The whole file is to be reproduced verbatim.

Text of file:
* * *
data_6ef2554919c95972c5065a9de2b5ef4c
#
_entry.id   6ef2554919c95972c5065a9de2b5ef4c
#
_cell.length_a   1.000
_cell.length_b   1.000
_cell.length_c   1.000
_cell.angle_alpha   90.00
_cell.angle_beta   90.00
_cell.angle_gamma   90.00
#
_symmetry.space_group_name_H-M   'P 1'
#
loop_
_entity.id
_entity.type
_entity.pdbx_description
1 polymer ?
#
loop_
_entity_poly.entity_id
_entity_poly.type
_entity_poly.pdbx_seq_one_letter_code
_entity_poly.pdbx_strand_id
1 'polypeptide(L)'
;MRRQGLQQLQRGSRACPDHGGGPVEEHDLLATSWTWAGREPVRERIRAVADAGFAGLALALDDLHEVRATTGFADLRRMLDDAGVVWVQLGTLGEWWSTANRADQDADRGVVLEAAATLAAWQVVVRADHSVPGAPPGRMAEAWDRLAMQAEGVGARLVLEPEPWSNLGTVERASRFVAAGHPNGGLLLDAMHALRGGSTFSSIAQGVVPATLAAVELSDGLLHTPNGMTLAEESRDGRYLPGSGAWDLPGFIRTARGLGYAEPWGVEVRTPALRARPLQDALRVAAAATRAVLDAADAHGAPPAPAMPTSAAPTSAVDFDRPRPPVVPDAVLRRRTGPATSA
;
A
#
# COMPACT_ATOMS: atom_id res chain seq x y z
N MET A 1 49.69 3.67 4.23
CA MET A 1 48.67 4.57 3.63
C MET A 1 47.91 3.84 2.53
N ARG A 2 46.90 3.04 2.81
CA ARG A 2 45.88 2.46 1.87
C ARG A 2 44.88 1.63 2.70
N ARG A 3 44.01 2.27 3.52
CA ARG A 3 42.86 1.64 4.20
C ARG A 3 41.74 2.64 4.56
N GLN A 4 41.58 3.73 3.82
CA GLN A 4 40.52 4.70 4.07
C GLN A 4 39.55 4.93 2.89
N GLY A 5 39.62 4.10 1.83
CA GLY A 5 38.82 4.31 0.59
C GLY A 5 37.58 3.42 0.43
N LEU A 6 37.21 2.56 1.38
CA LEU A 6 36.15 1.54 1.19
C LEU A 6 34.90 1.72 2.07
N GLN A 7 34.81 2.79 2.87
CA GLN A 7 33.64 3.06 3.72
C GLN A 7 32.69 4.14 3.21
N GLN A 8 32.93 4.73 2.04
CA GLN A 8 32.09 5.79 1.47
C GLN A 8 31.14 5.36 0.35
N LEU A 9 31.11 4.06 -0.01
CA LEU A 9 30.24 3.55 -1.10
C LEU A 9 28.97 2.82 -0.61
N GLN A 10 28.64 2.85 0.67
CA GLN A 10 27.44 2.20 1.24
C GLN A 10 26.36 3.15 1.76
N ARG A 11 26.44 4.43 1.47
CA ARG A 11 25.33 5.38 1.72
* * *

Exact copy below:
data_6ef2554919c95972c5065a9de2b5ef4c
#
_entry.id   6ef2554919c95972c5065a9de2b5ef4c
#
_cell.length_a   1.000
_cell.length_b   1.000
_cell.length_c   1.000
_cell.angle_alpha   90.00
_cell.angle_beta   90.00
_cell.angle_gamma   90.00
#
_symmetry.space_group_name_H-M   'P 1'
#
loop_
_entity.id
_entity.type
_entity.pdbx_description
1 polymer ?
#
loop_
_entity_poly.entity_id
_entity_poly.type
_entity_poly.pdbx_seq_one_letter_code
_entity_poly.pdbx_strand_id
1 'polypeptide(L)'
;MRRQGLQQLQRGSRACPDHGGGPVEEHDLLATSWTWAGREPVRERIRAVADAGFAGLALALDDLHEVRATTGFADLRRMLDDAGVVWVQLGTLGEWWSTANRADQDADRGVVLEAAATLAAWQVVVRADHSVPGAPPGRMAEAWDRLAMQAEGVGARLVLEPEPWSNLGTVERASRFVAAGHPNGGLLLDAMHALRGGSTFSSIAQGVVPATLAAVELSDGLLHTPNGMTLAEESRDGRYLPGSGAWDLPGFIRTARGLGYAEPWGVEVRTPALRARPLQDALRVAAAATRAVLDAADAHGAPPAPAMPTSAAPTSAVDFDRPRPPVVPDAVLRRRTGPATSA
;
A
#
# COMPACT_ATOMS: atom_id res chain seq x y z
N MET A 1 49.69 3.67 4.23
CA MET A 1 48.67 4.57 3.63
C MET A 1 47.91 3.84 2.53
N ARG A 2 46.90 3.04 2.81
CA ARG A 2 45.88 2.46 1.87
C ARG A 2 44.88 1.63 2.70
N ARG A 3 44.01 2.27 3.52
CA ARG A 3 42.86 1.64 4.20
C ARG A 3 41.74 2.64 4.56
N GLN A 4 41.58 3.73 3.82
CA GLN A 4 40.52 4.70 4.07
C GLN A 4 39.55 4.93 2.89
N GLY A 5 39.62 4.10 1.83
CA GLY A 5 38.82 4.31 0.59
C GLY A 5 37.58 3.42 0.43
N LEU A 6 37.21 2.56 1.38
CA LEU A 6 36.15 1.54 1.19
C LEU A 6 34.90 1.72 2.07
N GLN A 7 34.81 2.79 2.87
CA GLN A 7 33.64 3.06 3.72
C GLN A 7 32.69 4.14 3.21
N GLN A 8 32.93 4.73 2.04
CA GLN A 8 32.09 5.79 1.47
C GLN A 8 31.14 5.36 0.35
N LEU A 9 31.11 4.06 -0.01
CA LEU A 9 30.24 3.55 -1.10
C LEU A 9 28.97 2.82 -0.61
N GLN A 10 28.64 2.85 0.67
CA GLN A 10 27.44 2.20 1.24
C GLN A 10 26.36 3.15 1.76
N ARG A 11 26.44 4.43 1.47
CA ARG A 11 25.33 5.38 1.72